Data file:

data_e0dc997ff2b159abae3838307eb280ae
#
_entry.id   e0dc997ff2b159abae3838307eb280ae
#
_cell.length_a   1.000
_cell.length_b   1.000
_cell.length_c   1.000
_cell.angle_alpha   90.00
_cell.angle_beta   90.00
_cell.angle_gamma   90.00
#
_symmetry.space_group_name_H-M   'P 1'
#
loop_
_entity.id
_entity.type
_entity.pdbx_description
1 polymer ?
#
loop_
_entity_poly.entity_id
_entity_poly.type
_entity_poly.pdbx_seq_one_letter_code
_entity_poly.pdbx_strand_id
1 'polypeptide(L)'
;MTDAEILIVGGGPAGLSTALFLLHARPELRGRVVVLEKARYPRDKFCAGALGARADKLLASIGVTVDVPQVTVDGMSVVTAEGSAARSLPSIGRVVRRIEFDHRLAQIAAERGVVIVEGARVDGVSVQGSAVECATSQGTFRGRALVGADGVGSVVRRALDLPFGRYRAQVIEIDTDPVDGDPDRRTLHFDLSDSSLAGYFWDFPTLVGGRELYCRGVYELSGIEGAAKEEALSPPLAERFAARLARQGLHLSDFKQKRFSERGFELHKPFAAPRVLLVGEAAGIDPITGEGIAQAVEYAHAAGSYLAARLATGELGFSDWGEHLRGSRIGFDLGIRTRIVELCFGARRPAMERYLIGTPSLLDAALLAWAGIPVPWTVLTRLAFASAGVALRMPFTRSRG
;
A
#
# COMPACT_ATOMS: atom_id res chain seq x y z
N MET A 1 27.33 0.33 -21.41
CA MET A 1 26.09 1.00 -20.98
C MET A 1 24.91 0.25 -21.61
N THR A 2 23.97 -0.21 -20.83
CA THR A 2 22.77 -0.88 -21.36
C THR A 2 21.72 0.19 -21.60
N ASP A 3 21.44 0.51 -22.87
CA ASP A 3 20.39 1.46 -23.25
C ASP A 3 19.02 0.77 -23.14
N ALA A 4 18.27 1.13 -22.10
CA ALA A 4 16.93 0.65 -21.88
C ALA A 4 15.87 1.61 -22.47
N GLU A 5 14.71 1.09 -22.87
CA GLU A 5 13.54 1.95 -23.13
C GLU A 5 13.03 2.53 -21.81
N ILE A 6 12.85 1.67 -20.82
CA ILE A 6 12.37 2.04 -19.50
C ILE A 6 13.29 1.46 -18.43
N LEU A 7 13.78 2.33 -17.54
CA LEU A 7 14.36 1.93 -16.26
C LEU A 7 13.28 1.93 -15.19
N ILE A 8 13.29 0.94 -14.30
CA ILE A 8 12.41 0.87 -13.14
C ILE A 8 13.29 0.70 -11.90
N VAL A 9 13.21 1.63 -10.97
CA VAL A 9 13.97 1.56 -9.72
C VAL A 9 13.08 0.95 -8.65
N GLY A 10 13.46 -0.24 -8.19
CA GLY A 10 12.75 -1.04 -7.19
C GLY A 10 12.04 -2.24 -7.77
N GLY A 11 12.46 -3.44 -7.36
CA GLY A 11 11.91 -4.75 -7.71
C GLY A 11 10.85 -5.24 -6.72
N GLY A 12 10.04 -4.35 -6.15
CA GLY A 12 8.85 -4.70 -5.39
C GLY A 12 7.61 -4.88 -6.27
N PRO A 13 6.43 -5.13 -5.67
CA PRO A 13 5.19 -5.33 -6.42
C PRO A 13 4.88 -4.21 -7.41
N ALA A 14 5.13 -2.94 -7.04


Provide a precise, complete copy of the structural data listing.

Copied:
data_e0dc997ff2b159abae3838307eb280ae
#
_entry.id   e0dc997ff2b159abae3838307eb280ae
#
_cell.length_a   1.000
_cell.length_b   1.000
_cell.length_c   1.000
_cell.angle_alpha   90.00
_cell.angle_beta   90.00
_cell.angle_gamma   90.00
#
_symmetry.space_group_name_H-M   'P 1'
#
loop_
_entity.id
_entity.type
_entity.pdbx_description
1 polymer ?
#
loop_
_entity_poly.entity_id
_entity_poly.type
_entity_poly.pdbx_seq_one_letter_code
_entity_poly.pdbx_strand_id
1 'polypeptide(L)'
;MTDAEILIVGGGPAGLSTALFLLHARPELRGRVVVLEKARYPRDKFCAGALGARADKLLASIGVTVDVPQVTVDGMSVVTAEGSAARSLPSIGRVVRRIEFDHRLAQIAAERGVVIVEGARVDGVSVQGSAVECATSQGTFRGRALVGADGVGSVVRRALDLPFGRYRAQVIEIDTDPVDGDPDRRTLHFDLSDSSLAGYFWDFPTLVGGRELYCRGVYELSGIEGAAKEEALSPPLAERFAARLARQGLHLSDFKQKRFSERGFELHKPFAAPRVLLVGEAAGIDPITGEGIAQAVEYAHAAGSYLAARLATGELGFSDWGEHLRGSRIGFDLGIRTRIVELCFGARRPAMERYLIGTPSLLDAALLAWAGIPVPWTVLTRLAFASAGVALRMPFTRSRG
;
A
#
# COMPACT_ATOMS: atom_id res chain seq x y z
N MET A 1 27.33 0.33 -21.41
CA MET A 1 26.09 1.00 -20.98
C MET A 1 24.91 0.25 -21.61
N THR A 2 23.97 -0.21 -20.83
CA THR A 2 22.77 -0.88 -21.36
C THR A 2 21.72 0.19 -21.60
N ASP A 3 21.44 0.51 -22.87
CA ASP A 3 20.39 1.46 -23.25
C ASP A 3 19.02 0.77 -23.14
N ALA A 4 18.27 1.13 -22.10
CA ALA A 4 16.93 0.65 -21.88
C ALA A 4 15.87 1.61 -22.47
N GLU A 5 14.71 1.09 -22.87
CA GLU A 5 13.54 1.95 -23.13
C GLU A 5 13.03 2.53 -21.81
N ILE A 6 12.85 1.67 -20.82
CA ILE A 6 12.37 2.04 -19.50
C ILE A 6 13.29 1.46 -18.43
N LEU A 7 13.78 2.33 -17.54
CA LEU A 7 14.36 1.93 -16.26
C LEU A 7 13.28 1.93 -15.19
N ILE A 8 13.29 0.94 -14.30
CA ILE A 8 12.41 0.87 -13.14
C ILE A 8 13.29 0.70 -11.90
N VAL A 9 13.21 1.63 -10.97
CA VAL A 9 13.97 1.56 -9.72
C VAL A 9 13.08 0.95 -8.65
N GLY A 10 13.46 -0.24 -8.19
CA GLY A 10 12.75 -1.04 -7.19
C GLY A 10 12.04 -2.24 -7.77
N GLY A 11 12.46 -3.44 -7.36
CA GLY A 11 11.91 -4.75 -7.71
C GLY A 11 10.85 -5.24 -6.72
N GLY A 12 10.04 -4.35 -6.15
CA GLY A 12 8.85 -4.70 -5.39
C GLY A 12 7.61 -4.88 -6.27
N PRO A 13 6.43 -5.13 -5.67
CA PRO A 13 5.19 -5.33 -6.42
C PRO A 13 4.88 -4.21 -7.41
N ALA A 14 5.13 -2.94 -7.04